The ADA Act and I have walked on a lot of prosthetic knees . . .

All prosthetic knees are not created equal, and you have to WALK on them to know the difference. That puts "two legged people" out in the cold as being able to make decisions or tell an above knee amputee ANYTHING about what "might" work best for them. I have walked on a Century 2000, a Geoflex knee, an Otto Bock 3r60, an Otto Bock 3r80, an Otto Bock safety knee, a DAW auto Pilot - aka the SLK, a DAW standard non intelligent four bar knee, an Ossur Ultimate Knee, a C-leg and I currently have an Adaptive 2. I have used an "amputee solution" cushion shock and torsion adapter - no longer made I beleive. Really nice product.

Two legged people come up with lot of reasons - most surrounding "cost" to try to deny an amputee the right to return to mobility under their own power and in comfort. Of course they get up every day and walk with two legs - without thinking about it. It is not "cheap" to build a good working comfortable AK or BK prosthetic, and worse most doctors do not have a clue how to prescribe one.

Sure they can write prescription on a pad like any other "order" to a lower level medical professional like a pharmacist or prostheticist to fill, but they do not know how to write a prosthetic prescription and why to order that part, what series of parts or socket type be built. Rather than reproduce much of the language here, I will just provide the link to Chapter 29 of the Atlas of Limb prosthetics: Surgical, prosthetic, and Rehabilitation Principles. Rosemont, IL, American Academy of Orthopedic Surgeons, edition 2, 1992, reprinted 2002 found on the internet at to show you what I mean. It is written by an MD.

However, because technology in prosthetic knees is changing so rapidly, no one can keep up. Along with the technological issues of prosthetic knees - come the physical question of whether the knee will fit in accord the HEIGHT it will consume with your foot; if it is compatible according to the manufacturer, and any intermediate part in between like a torsion adapter. prostheticists are only going to be concerned with billing - what they can bill the insurance carrier for and get paid. Many will drop you if they cannot bill - or you cannot pay what they feel they should have the right to charge.

There is a major law which prevents this - the ADA Act - however the sad reality is to gain enforcement you have to sue in Federal Court under a "novel" argument and well structured legal "trap". You find it in the Americans with Disabilities Act starting under "discrimination" at 42 USC 12181 at "Definitions"; where 7 E and F define a public "accommodation" to include "sales or rental establishment" at "E" and a "professional office of a health care provider, hospital, or other service establishment" at "F".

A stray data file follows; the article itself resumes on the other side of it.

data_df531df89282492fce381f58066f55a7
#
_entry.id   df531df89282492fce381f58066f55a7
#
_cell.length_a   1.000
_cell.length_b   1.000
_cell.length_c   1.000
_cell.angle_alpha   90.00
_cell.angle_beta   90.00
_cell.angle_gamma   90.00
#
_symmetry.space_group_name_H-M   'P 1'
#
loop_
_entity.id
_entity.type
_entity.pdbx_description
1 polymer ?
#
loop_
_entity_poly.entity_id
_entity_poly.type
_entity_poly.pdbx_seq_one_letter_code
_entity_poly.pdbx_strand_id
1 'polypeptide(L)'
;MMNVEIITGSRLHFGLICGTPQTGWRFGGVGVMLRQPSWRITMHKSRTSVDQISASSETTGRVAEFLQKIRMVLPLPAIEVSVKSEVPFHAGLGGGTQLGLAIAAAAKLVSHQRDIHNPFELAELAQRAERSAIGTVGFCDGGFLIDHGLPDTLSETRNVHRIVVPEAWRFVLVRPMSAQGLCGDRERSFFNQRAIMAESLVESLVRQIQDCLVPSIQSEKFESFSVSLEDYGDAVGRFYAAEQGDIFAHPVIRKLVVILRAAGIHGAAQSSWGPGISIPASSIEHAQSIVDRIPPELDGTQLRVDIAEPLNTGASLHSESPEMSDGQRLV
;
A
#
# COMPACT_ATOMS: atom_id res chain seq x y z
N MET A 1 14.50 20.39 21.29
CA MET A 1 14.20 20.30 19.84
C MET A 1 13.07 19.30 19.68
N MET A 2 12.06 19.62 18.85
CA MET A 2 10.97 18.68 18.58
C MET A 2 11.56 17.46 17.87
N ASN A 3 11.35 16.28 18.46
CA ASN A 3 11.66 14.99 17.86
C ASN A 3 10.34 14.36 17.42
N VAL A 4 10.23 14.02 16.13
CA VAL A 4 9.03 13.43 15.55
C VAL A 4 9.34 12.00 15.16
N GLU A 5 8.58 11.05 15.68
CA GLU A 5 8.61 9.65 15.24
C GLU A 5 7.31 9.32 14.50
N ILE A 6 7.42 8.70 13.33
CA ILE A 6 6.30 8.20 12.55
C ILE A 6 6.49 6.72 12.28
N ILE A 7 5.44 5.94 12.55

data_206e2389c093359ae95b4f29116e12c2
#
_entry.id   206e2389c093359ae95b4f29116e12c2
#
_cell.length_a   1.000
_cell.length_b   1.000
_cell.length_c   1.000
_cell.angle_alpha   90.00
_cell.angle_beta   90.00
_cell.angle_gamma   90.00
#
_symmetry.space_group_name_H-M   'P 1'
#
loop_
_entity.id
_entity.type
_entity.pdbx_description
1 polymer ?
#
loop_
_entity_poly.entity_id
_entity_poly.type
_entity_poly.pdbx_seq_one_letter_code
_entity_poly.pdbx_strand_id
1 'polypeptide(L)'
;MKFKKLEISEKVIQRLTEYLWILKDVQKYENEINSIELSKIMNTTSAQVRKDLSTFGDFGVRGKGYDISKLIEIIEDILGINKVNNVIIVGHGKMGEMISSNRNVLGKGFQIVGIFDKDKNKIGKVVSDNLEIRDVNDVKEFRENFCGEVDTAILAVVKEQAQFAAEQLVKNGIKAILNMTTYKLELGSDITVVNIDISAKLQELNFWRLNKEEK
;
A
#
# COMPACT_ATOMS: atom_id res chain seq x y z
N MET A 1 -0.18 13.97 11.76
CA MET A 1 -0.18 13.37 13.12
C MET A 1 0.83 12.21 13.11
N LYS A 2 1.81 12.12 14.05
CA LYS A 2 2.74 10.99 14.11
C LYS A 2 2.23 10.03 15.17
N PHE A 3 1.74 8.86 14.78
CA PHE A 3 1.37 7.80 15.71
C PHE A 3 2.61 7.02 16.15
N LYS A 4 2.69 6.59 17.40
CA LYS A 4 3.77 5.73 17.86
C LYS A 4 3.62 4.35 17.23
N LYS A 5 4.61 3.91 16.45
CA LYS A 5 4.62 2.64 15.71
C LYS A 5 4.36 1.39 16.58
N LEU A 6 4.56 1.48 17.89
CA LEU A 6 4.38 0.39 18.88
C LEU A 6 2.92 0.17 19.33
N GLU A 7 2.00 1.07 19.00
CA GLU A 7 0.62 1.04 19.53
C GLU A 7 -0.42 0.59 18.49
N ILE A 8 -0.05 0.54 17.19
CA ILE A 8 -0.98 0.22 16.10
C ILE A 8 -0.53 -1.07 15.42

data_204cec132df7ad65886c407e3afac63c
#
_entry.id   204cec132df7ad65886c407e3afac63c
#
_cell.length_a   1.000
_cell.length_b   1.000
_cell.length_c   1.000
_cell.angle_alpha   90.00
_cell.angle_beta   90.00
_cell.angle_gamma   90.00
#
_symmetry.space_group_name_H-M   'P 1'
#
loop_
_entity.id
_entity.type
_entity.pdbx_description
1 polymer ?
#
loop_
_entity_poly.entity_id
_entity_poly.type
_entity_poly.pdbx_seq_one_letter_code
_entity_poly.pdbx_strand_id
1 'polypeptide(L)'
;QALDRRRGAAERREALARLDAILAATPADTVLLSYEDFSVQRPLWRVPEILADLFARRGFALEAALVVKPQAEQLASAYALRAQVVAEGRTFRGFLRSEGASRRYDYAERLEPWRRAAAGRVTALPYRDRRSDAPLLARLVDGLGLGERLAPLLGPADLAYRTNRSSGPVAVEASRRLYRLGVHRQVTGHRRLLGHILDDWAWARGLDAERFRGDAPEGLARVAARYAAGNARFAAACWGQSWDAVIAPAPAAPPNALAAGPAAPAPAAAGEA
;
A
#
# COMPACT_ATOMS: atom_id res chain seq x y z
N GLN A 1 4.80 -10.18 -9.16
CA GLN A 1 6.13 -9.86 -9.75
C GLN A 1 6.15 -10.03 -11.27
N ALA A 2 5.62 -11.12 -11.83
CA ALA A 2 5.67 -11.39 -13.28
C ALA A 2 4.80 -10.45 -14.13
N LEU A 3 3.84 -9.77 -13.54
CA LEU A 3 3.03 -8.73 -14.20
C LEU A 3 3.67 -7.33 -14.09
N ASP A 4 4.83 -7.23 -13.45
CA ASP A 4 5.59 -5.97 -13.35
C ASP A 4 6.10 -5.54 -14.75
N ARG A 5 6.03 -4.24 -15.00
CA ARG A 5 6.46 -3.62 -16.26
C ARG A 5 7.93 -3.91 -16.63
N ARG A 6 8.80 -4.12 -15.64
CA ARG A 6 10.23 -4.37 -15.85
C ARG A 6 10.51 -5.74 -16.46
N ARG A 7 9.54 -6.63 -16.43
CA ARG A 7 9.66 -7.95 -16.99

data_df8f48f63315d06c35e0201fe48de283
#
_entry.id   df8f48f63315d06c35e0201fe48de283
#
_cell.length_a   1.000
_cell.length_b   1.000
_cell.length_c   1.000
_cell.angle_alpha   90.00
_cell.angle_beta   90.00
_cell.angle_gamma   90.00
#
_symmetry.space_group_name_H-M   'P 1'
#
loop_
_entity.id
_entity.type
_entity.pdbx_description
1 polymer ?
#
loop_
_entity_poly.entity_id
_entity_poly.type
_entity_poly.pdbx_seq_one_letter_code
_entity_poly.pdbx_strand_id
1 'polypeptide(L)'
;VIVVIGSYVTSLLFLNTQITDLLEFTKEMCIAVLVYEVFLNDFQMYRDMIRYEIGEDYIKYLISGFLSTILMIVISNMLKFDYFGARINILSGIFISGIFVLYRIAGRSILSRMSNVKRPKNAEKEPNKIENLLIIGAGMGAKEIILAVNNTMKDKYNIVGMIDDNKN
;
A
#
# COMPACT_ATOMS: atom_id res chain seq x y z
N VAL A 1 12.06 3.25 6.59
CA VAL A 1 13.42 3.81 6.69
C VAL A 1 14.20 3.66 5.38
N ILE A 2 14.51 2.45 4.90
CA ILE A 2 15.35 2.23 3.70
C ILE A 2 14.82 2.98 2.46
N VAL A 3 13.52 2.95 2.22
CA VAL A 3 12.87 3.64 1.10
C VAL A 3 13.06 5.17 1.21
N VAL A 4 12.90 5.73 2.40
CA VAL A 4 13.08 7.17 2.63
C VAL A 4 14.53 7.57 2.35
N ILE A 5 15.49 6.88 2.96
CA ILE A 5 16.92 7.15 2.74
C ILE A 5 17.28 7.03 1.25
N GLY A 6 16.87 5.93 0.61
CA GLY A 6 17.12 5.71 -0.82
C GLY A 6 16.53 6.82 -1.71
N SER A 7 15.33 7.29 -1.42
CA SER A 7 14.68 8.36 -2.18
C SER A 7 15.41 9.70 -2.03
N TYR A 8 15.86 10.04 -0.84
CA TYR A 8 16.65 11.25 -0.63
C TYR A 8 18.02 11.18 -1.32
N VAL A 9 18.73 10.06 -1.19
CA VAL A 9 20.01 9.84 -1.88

This is critical to the next component in the law - "discrimination" where 42 USC 12182, at "(a)" and then again more specifically at (b)(1)(A)(2)(i), the law prohibits "the imposition or application of eligibility criteria that screen out or tend to screen out an individual with a disability or any class of individuals with disabilities from fully and equally enjoying any goods, services . . ." and this is where Medical professionals and DME vendors can be sued for refusing what you seek as a prosthetic component or set of components. If you are in any form of "managed care" - you already know what I mean. The trouble is - you need to get a prescription first - or be prepared to prove the doctor refused you such services of writing the prescription for a REASON OTHER than medical. This is the "managed care trap", they prevent you from even getting the prescription to have the right to get the "goods" or "services". Hmmmm. . .

Once you have a prescription, whatever it says commands the rest of the troops - whether they like it or not. AND you must be able to of course pay, or have insurance that should pay. Now nothing at this point prevents you from bargaining for the best price - if you have a typically steep 20% co-pay on prosthetic items. Otto Bock built an entire program around their C-Leg which encompasses the cleavat of section "(i)" which reads ". . . unless such criteria can be shown to be necessary for the provision of the goods, services, facilities, privileges, advantages, or accommodations being offered; . . . " Here they manifest their entire Otto Bock certified prostheticist program and / to exclusion of all others not so certified by them to maintain the quality of the product and sanity and safety of their reputation as a company and with GOOD reason.